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Author Topic: Harvesting little gem squash  (Read 7765 times)

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  • Location: Newcastle upon Tyne, UK
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Harvesting little gem squash
« on: August 21, 2008, 23:07 »
Hi folks,
Could anyone help me out with when I should be harvesting little gem squashes. I have a couple of plants growing one of which is rampant and producing loads of female flowers. I already have 2 fruit that are about cricket ball sized and 4 more swelling rapidly. Should I be harvesting regularly like courgettes or summer squash or will the fruit be best left on the plant as long as possible like winter squashes? Also does anyone know if harvesting affects the production of later fruit and how long the fruit can be stored for?
Many thanks

Swing Swang

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  • Location: Cornwall, UK
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Harvesting little gem squash
« Reply #1 on: August 22, 2008, 23:06 »
Regarding havesting - I like them quite mature, when the skin is very hard and doesn't dent when you really push your thumbnail into it, the flesh by then has started to pick up a yellowish tinge, and the flavour and texture is a slightly 'mealy'. My spouse likes them younger, once they've just stopped growing, but whilst the skin is still soft, and the flesh is more of a courgette-green. Each to his own I suppose, although 'young' gems won't keep for long once the season ends.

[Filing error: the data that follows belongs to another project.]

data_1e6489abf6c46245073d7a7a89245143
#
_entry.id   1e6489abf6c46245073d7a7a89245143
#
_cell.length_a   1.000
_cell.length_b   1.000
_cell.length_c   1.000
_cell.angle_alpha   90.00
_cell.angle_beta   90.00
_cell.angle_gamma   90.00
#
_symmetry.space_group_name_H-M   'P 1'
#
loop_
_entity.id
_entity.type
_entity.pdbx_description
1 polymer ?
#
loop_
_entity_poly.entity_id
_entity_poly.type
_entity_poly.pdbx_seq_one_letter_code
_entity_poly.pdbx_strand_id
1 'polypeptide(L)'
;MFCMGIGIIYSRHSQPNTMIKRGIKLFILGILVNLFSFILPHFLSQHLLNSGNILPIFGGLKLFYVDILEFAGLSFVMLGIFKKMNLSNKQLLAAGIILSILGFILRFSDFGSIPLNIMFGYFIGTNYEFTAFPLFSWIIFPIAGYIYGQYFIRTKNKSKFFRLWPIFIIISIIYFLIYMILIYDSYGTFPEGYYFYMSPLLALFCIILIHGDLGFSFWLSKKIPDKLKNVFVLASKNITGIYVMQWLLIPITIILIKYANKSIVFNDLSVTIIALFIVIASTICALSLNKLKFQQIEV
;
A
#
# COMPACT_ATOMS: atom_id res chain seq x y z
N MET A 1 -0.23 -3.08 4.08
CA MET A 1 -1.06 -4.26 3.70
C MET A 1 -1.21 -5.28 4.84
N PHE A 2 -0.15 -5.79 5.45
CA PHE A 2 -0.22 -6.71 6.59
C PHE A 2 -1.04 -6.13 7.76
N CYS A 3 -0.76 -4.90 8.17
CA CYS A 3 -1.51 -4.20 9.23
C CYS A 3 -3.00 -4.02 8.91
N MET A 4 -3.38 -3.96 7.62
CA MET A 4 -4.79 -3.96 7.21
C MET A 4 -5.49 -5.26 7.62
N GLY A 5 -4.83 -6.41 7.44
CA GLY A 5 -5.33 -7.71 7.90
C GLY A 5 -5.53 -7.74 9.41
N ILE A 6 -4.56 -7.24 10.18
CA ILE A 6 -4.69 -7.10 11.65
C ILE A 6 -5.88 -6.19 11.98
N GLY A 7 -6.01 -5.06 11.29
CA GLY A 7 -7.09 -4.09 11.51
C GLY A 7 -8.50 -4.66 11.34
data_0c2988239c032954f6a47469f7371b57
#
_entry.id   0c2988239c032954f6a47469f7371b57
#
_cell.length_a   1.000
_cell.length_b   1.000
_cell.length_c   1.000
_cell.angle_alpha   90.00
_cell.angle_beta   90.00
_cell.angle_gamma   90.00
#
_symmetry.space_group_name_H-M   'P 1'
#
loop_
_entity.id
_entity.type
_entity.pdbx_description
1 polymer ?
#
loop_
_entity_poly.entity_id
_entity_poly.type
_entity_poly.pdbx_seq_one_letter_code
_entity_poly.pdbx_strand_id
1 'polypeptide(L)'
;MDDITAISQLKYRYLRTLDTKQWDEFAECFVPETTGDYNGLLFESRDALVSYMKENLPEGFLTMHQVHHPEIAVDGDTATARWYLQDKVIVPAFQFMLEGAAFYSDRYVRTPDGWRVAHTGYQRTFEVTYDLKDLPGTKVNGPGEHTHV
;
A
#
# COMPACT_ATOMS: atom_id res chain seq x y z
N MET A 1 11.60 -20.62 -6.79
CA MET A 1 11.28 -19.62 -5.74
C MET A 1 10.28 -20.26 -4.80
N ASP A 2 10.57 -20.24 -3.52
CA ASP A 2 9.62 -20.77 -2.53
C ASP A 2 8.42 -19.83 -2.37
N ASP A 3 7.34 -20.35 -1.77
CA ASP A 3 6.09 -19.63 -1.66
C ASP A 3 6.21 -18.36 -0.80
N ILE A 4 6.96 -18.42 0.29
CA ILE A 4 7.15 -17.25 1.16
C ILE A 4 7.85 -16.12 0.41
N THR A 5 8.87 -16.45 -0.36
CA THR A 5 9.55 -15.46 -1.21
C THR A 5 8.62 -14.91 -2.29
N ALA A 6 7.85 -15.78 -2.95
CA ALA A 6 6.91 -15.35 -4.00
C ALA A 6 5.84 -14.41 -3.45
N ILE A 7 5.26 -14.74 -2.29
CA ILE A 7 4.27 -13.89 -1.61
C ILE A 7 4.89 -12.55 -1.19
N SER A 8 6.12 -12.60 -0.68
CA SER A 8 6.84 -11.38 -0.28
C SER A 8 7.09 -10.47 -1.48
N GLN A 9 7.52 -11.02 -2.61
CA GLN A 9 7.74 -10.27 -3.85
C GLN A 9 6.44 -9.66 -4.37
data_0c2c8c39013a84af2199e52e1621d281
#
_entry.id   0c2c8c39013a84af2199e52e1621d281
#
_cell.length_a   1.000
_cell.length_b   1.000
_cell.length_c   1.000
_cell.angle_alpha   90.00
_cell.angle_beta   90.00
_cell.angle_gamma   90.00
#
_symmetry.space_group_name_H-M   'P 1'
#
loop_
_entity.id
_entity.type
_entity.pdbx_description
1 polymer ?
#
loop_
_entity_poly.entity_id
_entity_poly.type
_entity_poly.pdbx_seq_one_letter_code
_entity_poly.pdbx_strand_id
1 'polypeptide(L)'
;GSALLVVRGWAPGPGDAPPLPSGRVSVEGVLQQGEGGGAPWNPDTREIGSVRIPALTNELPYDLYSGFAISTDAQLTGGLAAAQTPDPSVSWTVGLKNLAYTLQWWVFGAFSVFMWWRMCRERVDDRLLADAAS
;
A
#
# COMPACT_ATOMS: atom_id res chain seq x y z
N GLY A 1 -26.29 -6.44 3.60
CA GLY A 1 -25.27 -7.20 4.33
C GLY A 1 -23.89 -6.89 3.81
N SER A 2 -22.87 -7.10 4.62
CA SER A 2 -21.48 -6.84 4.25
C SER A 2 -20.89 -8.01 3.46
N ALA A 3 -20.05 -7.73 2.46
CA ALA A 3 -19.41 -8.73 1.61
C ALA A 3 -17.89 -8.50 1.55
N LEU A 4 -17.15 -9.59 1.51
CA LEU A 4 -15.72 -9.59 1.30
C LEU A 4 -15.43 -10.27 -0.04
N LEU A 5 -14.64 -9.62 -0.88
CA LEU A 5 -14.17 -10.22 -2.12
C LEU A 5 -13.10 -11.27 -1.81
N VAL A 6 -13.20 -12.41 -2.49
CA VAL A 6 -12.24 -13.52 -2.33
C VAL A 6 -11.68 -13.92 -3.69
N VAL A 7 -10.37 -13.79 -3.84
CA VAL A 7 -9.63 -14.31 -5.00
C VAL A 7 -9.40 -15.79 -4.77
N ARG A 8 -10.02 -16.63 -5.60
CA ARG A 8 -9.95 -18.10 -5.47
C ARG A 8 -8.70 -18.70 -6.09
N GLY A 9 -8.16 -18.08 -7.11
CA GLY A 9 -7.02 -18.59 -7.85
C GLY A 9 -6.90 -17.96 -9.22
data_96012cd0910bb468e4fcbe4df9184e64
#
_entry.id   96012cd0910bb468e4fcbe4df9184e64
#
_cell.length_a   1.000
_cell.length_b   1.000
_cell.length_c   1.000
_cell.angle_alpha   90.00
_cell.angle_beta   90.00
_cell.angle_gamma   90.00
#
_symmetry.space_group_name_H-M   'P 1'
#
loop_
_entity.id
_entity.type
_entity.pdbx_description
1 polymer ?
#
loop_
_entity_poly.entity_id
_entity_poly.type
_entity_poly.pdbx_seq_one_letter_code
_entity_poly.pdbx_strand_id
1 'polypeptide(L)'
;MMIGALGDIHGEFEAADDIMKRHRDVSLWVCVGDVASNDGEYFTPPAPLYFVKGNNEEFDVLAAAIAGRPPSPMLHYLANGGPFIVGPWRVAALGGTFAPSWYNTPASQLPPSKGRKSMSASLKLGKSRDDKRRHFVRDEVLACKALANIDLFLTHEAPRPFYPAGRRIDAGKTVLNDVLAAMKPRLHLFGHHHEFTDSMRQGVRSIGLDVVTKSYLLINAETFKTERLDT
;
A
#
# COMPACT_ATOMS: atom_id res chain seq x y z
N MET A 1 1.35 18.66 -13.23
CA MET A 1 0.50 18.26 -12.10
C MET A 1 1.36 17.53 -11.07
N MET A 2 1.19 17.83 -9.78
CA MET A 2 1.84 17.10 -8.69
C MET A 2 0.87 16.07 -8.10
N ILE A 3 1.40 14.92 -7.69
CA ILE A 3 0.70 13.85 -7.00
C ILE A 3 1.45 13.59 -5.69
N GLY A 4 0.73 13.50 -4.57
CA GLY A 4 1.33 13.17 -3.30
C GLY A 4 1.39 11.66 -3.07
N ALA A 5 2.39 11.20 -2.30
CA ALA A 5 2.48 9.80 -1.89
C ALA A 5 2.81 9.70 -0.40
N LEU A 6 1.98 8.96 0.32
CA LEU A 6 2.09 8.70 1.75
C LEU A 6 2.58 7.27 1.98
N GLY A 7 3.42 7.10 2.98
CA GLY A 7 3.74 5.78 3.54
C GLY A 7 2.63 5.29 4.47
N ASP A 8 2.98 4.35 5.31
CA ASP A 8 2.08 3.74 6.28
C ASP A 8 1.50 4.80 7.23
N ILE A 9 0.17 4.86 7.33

I don't find that taking young and old squash from the same plant a problem.

I let the plants have as much space as I can (although next year I'm going to try and grow them up pyramids maintain yield in a more confined area, but this might not be too successful because the plants then won't be able to 'root' along their length and so will take up less nutrients). I just hack them back once they start to take over inappropriate parts of the garden. I've got half a dozen plants in about 20 square m. I've never bothered with restricting the number of squash during the growing season.

They stay in the ground until the first frosts, but by then they're usually suffering from powdery mildew (but still cropping). I expect to get about 20 squash from each plant. They are also great at keeping down the weeds!

Because the variety that I was sent seems to take root along its length I think of each of my gem squash plants as being like a 'colony', so provided it's well fed mine are quite happy to produce lots of quality fruit. These 'extra' roots are one of the reasons that I like to provide a decent mulch for them to get stuck in to.

I do plant them in a lot of compost - say 100l per plant, mulch once they become established (at least 10cm of well rotted straw/stable manure) and, and give them a foliar feed every couple of weeks once they start flowering - either tomato or seaweed.

I provide them with plenty of water at ground level (leaky hose), although thais hasn't been needed this year.

Since starting to grow them 4 years ago I have never had problems with slugs, birds, or any other bug. If all plants were as easy.

What I've not been able to do is grow a decent butternut...grrrr



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  • Location: Newcastle upon Tyne, UK
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Harvesting little gem squash
« Reply #2 on: August 22, 2008, 23:32 »
Thanks for the advice, I think I'll try both young and ripened fruit to see what we like best (although at a guess I'll probably prefer one and my partner the other, just like you). My one rampant plant is probably covering about 2 by 3 metres which it is sharing with tomatoes, aubergines and a couple of celeriac. By using small sticks I train the vines to grow between the other plants where they are doing a good job of limiting the growth of the numerous weeds that pop up in the bed.
This is my first year having a serious go at growing my own and I've got to admit that the little gems are one of the two most impressive growers I've tried (together with yellow crookneck which are feeding most of our relatives as well as us). If we like the taste they will be a definite grow-again.


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